Detailed History of Hydroxychloroquine Medicine


Hydroxychloroquine is a medication that has been used for over 70 years to treat malaria and autoimmune diseases such as lupus erythematosus and rheumatoid arthritis. It is a derivative of chloroquine, which was first developed in the early 20th century.

Hydroxychloroquine medicine was first synthesized in 1945 and was approved by the US Food and Drug Administration (FDA) in 1955. It quickly became the preferred antimalarial drug due to its lower toxicity and better tolerability than chloroquine.

In the 1950s, it was also found to be effective in treating lupus erythematosus. It was later shown to be effective in treating rheumatoid arthritis as well. It’s now one of the most widely used medications for the treatment of autoimmune diseases.

It has grabbed global attention during the COVID-19 pandemic and has a remarkable and multifaceted history. Its journey, from the discovery of quinine bark to its current status as a potential treatment for various diseases, is a captivating tale of scientific exploration and controversy.

Origins of Quinine Bark

The story of hydroxychloroquine medicine commences in the early 17th century when Spanish colonizers in South America stumbled upon the cinchona tree’s bark. This bark, known as quina-quina, had been used by indigenous populations to combat fevers for centuries. The key ingredient, quinine, soon gained recognition for its remarkable effectiveness against malaria, a devastating tropical disease.

Quinine and Malaria:

Quinine became an invaluable asset in the battle against malaria, especially during the era of colonization in Africa and Asia. European powers utilized it extensively to safeguard their soldiers and colonists from the perils of the disease. Quinine not only saved countless lives but also reshaped global trade routes and geopolitics.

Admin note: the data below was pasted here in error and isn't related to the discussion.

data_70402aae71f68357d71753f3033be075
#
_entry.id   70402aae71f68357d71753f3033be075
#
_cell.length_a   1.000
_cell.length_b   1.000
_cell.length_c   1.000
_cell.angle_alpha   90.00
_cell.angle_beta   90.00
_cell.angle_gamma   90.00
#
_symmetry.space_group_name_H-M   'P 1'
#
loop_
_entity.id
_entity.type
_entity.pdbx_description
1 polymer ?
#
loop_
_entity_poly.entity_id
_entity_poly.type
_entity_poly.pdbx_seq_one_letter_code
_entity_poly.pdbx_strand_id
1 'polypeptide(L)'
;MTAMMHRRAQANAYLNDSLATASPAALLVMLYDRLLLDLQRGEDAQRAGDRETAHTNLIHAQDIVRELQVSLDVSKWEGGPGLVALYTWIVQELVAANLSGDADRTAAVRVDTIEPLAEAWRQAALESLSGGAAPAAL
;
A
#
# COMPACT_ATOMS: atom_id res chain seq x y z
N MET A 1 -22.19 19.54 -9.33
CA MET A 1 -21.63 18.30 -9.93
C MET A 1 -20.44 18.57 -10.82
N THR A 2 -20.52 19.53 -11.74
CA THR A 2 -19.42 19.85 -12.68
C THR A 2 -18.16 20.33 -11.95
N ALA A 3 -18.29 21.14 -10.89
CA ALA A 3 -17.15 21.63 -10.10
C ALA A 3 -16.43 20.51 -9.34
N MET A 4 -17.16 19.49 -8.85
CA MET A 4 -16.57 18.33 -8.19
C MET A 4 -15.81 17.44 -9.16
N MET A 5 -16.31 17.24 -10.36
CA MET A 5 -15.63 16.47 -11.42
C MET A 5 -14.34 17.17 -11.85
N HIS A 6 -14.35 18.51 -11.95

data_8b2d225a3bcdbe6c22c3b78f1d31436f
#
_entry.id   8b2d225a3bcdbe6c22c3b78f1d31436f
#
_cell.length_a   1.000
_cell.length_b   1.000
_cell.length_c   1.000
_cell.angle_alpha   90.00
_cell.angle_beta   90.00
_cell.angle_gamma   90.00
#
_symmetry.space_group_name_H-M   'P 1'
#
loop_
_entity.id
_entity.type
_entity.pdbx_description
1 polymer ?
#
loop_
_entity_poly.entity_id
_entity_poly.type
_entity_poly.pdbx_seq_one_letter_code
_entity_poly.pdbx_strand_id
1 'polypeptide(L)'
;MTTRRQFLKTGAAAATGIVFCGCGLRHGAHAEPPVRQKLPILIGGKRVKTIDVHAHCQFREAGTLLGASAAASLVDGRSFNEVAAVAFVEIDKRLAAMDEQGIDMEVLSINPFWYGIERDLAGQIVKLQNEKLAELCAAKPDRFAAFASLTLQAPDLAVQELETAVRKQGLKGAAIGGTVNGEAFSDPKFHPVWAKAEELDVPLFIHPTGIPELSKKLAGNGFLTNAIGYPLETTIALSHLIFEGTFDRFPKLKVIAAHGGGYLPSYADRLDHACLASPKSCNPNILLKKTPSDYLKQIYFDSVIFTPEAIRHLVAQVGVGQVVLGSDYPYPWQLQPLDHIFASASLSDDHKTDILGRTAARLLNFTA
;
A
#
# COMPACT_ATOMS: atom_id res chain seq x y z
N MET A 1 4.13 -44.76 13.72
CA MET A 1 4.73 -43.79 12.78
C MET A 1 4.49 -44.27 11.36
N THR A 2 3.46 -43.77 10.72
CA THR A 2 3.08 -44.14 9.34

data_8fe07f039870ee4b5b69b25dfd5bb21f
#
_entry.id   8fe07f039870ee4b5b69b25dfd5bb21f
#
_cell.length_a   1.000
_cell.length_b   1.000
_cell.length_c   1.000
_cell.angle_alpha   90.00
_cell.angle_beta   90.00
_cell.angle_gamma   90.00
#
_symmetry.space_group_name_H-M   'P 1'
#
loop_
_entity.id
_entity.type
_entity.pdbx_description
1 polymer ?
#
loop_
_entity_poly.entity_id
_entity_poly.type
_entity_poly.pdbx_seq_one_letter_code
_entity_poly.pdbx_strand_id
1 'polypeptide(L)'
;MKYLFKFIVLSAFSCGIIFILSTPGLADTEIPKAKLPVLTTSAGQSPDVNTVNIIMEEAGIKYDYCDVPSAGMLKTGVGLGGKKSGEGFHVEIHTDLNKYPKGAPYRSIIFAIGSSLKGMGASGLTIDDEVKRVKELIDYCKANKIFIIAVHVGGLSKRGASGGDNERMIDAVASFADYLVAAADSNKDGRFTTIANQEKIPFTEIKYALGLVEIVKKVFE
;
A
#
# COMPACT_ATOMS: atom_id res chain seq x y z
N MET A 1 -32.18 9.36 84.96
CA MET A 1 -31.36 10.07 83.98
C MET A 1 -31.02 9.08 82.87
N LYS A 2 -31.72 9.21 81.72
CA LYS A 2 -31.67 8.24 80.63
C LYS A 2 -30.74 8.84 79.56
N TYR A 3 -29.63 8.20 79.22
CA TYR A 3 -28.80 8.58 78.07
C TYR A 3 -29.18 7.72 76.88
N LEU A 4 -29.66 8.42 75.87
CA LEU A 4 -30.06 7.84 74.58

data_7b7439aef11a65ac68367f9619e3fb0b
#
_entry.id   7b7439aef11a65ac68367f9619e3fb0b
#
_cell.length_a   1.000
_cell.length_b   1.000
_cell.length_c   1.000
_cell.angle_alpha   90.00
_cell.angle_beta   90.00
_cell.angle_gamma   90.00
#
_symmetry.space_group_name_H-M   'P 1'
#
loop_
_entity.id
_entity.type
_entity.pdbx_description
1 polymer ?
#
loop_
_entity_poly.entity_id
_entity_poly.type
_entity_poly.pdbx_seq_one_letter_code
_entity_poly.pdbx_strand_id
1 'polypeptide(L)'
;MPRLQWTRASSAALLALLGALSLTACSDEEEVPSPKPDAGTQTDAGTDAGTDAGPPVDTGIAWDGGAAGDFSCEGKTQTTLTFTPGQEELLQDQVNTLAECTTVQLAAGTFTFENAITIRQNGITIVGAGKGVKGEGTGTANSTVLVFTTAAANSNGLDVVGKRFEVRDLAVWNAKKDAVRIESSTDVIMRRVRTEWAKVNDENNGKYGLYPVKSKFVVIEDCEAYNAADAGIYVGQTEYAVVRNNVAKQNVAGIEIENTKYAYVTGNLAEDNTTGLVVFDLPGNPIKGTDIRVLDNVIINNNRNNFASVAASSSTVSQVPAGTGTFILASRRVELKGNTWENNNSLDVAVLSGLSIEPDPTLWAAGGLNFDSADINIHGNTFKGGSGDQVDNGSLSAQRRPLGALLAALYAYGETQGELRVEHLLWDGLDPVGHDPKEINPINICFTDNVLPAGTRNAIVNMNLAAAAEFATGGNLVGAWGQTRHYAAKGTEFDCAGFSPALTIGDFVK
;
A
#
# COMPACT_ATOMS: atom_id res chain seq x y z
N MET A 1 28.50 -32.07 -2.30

Birth of Hydroxychloroquine Medicine:

In the mid-20th century, researchers set out to enhance quinine’s effectiveness and diminish its side effects. This pursuit led to the development of hydroxychloroquine, a synthetic derivative of quinine. Initially intended for malaria treatment, its superior safety profile made it a preferable option over quinine.

Hydroxychloroquine Medicine in Autoimmune Diseases

The journey of hydroxychloroquine medicine extended far beyond its malaria roots. In the 1950s, researchers discovered its efficacy in managing autoimmune disorders such as lupus and rheumatoid arthritis. It quickly became an integral part of the treatment arsenal for these chronic conditions, offering respite from the debilitating symptoms they imposed.

While hydroxychloroquine’s mechanism of action is not completely understood, it is believed to modulate the immune system and reduce inflammation. These properties make it especially valuable in the treatment of autoimmune disorders. It inhibits specific enzymes and alters the pH within immune cells, resulting in a subdued immune response.

Clinical Triumph in Autoimmune Diseases:

Hydroxychloroquine medicine has demonstrated significant clinical success in the management of autoimmune diseases. Lupus patients, for instance, have reported diminished joint pain, reduced fatigue, and fewer skin rashes while taking the medication. It has become an indispensable part of the treatment regimen for these chronic conditions, offering patients an improved quality of life.

Hydroxychloroquine Medicine

Early Studies and Hope of Hydroxychloroquine Medicine

In the early days of the pandemic, hydroxychloroquine emerged as a potential candidate for COVID-19 treatment due to its observed antiviral properties in laboratory settings. Small-scale clinical trials and anecdotal reports kindled hope, leading some to believe it could be a game-changer in the battle against the virus.